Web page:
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This is no recent question. But it must be asked at this first major test in the Arab World; it is a concern among Arab peoples who were highly optimistic about the capabilities of this institution in terms of common projects—whether economic, financial, political or otherwise.

It is high time to recognize the fact that the structure of the Arab League can no longer keep up with the dizzying pace of events in the region. Now, innovative approaches should be considered in order to improve the experience of Arab peoples with this organization.

Despite the creation of the Arab League in 1945—many years before the establishment of the European Coal and Steel Community (ECSC), which later became the European Union (EU)—the rapprochement between Arabs failed to bring about a common vision and a shared roadmap, at least on the economic, social and environmental levels. Even with many possibilities for cooperation which were not mired by sectarian considerations, nothing major was achieved.

While it is true that the EU is facing sizable challenges when it comes to its unity and political and social objectives—and that it experienced a major setback with Brexit in 2019, after three years of referendums—unity in the old continent has still resulted in the membership of 28 states, cross-border cooperation, free travel and trade and a common currency, the euro.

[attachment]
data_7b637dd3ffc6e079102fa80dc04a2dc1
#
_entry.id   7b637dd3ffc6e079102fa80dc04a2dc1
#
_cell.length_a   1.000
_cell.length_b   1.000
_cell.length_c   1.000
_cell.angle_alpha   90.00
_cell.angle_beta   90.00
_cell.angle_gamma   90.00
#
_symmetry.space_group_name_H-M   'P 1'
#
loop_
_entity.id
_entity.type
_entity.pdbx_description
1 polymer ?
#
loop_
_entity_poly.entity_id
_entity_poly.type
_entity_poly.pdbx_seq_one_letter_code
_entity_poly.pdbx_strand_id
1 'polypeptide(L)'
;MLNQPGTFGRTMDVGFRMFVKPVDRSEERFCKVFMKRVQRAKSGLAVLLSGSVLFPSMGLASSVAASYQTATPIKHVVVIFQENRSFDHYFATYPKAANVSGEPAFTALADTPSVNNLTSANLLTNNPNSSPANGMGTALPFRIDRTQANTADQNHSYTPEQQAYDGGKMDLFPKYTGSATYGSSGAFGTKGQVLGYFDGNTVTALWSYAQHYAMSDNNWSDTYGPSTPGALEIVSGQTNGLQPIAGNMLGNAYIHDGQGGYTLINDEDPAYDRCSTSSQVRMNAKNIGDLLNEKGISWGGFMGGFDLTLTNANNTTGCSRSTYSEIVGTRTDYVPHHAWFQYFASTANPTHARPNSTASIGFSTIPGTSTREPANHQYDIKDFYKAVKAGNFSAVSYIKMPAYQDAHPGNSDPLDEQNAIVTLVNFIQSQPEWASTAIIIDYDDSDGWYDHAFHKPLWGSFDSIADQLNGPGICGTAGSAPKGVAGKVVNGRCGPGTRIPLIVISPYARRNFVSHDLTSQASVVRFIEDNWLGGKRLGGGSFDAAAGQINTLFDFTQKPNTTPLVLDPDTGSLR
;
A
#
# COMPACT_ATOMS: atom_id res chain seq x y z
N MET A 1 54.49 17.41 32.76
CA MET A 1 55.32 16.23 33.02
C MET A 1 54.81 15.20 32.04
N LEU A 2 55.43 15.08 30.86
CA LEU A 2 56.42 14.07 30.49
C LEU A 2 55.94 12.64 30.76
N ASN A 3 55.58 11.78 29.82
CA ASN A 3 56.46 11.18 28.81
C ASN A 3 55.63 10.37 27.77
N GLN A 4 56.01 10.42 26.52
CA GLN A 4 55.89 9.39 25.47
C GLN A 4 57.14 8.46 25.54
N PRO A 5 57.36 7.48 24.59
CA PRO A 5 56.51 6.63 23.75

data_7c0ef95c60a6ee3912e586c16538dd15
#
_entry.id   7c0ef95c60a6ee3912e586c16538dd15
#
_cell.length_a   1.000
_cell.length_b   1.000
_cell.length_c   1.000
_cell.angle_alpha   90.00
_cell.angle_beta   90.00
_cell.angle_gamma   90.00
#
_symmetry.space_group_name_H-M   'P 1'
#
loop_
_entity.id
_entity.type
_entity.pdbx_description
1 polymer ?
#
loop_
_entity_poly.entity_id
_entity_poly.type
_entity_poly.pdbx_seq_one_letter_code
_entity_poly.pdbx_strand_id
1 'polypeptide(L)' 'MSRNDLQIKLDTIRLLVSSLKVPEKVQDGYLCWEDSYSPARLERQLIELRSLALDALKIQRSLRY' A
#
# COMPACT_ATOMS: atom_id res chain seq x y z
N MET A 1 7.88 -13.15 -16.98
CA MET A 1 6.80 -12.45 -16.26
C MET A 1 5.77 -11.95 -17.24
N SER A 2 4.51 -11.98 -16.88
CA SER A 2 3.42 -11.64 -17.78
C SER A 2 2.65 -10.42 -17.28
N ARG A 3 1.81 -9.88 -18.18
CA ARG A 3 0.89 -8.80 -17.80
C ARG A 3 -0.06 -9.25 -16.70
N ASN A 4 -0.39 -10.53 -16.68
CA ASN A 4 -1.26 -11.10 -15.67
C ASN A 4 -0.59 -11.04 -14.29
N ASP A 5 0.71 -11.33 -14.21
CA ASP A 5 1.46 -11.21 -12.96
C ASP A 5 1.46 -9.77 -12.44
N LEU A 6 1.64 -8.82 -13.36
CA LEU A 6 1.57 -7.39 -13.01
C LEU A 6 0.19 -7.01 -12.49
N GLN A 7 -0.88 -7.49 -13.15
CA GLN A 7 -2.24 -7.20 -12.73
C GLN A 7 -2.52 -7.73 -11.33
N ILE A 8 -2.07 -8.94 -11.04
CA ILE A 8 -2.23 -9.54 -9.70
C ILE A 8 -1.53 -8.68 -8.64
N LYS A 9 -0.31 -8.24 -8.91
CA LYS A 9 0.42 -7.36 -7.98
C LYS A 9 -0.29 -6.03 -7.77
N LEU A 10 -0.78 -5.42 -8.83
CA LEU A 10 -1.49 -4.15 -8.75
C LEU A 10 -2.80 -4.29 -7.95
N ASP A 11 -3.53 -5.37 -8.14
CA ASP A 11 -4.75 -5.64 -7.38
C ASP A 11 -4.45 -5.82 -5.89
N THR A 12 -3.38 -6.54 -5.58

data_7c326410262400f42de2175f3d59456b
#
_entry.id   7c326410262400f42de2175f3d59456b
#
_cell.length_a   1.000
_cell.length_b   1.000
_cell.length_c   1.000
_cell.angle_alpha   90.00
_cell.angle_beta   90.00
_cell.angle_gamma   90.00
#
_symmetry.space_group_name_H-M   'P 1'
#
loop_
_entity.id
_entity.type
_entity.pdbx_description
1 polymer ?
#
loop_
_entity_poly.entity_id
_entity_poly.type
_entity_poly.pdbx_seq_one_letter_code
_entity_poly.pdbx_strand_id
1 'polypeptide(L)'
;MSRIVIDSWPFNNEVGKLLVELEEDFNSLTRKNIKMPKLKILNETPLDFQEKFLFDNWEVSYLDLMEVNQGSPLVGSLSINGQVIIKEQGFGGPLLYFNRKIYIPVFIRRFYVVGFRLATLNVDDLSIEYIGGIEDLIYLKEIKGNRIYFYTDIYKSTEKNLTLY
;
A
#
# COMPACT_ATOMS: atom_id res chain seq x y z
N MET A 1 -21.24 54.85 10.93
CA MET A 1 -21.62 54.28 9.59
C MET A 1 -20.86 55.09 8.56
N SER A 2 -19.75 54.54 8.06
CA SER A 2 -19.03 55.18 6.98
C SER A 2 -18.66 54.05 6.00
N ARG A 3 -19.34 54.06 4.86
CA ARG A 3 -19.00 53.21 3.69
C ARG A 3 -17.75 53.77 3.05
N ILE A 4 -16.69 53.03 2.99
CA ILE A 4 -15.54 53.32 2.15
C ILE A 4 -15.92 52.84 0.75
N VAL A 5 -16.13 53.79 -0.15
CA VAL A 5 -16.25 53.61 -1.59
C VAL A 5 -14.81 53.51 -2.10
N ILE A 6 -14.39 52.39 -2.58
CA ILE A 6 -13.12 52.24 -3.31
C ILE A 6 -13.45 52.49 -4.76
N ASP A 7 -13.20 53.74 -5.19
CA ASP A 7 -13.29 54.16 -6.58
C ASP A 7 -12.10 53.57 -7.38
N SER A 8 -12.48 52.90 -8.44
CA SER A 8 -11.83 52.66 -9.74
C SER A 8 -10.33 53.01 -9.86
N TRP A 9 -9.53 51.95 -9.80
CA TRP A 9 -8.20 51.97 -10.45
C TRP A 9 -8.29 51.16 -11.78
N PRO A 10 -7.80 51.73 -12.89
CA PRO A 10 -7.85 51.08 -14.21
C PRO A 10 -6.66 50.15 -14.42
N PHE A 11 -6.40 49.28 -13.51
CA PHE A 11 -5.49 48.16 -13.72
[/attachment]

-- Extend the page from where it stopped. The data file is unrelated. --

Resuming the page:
That being said, the EU is lagging in terms of security, as it relies totally on NATO, which the United States commands completely. In that context, most European countries, including Germany, chose not to respond to France’s proposal of establishing a “European army” in a clear effort to break free from American military hegemony. However, that does not cancel out economic, industrial and commercial achievements. Nowadays, Europe is facing another challenge in the form of the rise of extreme right-wing movements calling for isolationism and rejecting immigration and diversity through unity.

Despite all of the above, European unity is still miles ahead of botched Arab projects that have seldom amounted to any cooperation or coordination, although an Arab-Arab rapprochement could benefit the region greatly from an economic point of view.

Before the war on Gaza, it was clear that the ideological gap between Arabs was growing, and that at some point, the Palestinian cause stopped being the top priority it had been for decades. But the war in question helped reorganize the list of priorities and brought side projects to a temporary halt.

In this same context, the Arab League has had its shortcomings when it comes to ending the war, sending food supplies to Gaza and opening the Rafah crossing. And in the past, the institution also failed to contain conflict in Syria, Sudan and Yemen, and it did not successfully find a solution to divisions and paralysis in Iraq and Lebanon.

Now, after all that has occurred, it would not be unwise to consider dissolving the Arab League. But a basic Arab-Arab agreement is still of prime importance, given that the post-war stage will look entirely different. It is expected of the Arab League to face these new challenges with innovative approaches and different mechanisms.